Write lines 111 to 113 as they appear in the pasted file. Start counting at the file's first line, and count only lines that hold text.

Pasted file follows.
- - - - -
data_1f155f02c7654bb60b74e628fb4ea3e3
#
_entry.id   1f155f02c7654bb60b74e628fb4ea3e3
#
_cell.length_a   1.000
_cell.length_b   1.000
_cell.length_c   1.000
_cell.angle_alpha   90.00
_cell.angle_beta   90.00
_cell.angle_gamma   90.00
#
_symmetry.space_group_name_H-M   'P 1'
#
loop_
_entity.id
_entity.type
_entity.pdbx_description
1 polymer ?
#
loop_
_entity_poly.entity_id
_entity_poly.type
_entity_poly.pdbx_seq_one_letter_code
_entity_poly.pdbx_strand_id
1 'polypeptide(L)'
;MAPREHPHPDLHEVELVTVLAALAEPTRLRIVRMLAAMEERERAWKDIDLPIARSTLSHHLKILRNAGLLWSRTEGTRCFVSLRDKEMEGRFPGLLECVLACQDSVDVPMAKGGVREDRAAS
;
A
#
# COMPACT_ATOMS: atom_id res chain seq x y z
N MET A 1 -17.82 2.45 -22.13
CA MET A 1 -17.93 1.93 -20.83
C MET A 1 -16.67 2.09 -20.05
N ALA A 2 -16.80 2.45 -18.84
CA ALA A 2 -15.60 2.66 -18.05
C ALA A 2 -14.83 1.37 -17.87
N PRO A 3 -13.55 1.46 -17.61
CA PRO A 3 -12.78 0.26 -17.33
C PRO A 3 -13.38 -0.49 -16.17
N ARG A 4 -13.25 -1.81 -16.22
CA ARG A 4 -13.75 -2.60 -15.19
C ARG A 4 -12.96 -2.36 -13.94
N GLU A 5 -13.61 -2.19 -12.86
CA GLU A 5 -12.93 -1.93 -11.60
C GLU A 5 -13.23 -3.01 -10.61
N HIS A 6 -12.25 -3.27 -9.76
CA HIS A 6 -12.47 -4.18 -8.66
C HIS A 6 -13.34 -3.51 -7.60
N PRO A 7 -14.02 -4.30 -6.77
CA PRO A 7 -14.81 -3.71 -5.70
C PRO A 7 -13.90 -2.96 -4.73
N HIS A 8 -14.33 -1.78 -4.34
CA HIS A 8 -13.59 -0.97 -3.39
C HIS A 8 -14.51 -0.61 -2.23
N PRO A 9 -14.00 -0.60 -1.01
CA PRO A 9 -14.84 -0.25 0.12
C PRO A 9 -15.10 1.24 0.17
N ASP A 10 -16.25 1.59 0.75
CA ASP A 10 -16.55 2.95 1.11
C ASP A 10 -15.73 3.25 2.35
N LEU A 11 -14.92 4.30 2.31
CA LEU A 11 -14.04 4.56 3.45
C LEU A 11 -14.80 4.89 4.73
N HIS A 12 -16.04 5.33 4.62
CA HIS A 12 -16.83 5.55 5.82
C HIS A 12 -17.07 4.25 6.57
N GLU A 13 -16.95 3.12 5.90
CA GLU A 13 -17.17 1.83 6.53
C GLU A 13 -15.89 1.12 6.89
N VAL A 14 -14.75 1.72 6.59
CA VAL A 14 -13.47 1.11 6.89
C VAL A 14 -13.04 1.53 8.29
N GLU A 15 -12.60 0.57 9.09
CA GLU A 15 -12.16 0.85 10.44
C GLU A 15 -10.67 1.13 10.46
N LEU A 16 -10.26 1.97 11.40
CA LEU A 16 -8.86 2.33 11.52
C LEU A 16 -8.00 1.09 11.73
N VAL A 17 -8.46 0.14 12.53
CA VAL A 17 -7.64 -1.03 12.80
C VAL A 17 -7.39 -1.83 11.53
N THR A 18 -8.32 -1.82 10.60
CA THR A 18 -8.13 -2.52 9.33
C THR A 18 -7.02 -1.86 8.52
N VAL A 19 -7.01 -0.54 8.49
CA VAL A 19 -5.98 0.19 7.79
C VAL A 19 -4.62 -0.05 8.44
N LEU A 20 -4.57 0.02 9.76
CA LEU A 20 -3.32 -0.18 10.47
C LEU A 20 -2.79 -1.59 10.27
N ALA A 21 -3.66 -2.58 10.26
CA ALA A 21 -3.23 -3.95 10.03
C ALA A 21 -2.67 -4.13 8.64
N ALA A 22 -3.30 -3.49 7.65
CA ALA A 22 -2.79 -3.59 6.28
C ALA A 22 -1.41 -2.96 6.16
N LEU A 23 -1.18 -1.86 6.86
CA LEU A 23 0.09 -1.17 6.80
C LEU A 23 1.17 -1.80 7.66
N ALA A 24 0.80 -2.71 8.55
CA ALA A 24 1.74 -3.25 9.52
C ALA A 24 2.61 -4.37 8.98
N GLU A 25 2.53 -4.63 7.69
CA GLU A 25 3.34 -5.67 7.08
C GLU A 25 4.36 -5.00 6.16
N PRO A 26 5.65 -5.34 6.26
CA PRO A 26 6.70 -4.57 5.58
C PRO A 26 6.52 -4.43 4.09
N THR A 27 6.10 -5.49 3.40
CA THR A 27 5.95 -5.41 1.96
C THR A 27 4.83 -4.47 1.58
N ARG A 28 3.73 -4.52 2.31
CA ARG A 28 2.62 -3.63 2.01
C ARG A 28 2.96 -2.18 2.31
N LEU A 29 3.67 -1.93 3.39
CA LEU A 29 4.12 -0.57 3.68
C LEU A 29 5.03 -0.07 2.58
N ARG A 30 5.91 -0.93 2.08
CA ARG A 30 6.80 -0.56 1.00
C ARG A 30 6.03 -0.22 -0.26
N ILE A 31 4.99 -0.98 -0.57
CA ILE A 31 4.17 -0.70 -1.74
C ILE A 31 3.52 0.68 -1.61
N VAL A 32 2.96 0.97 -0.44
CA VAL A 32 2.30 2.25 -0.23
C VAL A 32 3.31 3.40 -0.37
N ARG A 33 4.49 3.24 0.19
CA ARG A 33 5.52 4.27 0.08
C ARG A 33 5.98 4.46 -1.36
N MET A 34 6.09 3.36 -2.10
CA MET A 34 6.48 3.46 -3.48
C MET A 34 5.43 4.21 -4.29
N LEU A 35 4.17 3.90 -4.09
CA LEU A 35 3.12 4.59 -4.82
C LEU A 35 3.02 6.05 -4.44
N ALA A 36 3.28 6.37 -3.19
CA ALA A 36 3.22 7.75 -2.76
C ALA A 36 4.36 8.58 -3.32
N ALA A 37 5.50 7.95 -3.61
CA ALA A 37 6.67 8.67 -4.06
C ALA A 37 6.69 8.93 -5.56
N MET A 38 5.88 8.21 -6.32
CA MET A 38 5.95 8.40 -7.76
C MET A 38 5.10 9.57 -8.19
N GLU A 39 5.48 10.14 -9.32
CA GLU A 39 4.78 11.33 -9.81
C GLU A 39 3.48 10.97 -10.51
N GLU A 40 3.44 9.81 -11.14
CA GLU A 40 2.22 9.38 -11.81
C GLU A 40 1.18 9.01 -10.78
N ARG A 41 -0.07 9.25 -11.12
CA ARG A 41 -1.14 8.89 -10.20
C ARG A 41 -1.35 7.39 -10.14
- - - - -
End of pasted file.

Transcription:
C THR A 27 4.83 -4.47 1.58
N ARG A 28 3.73 -4.52 2.31
CA ARG A 28 2.62 -3.63 2.01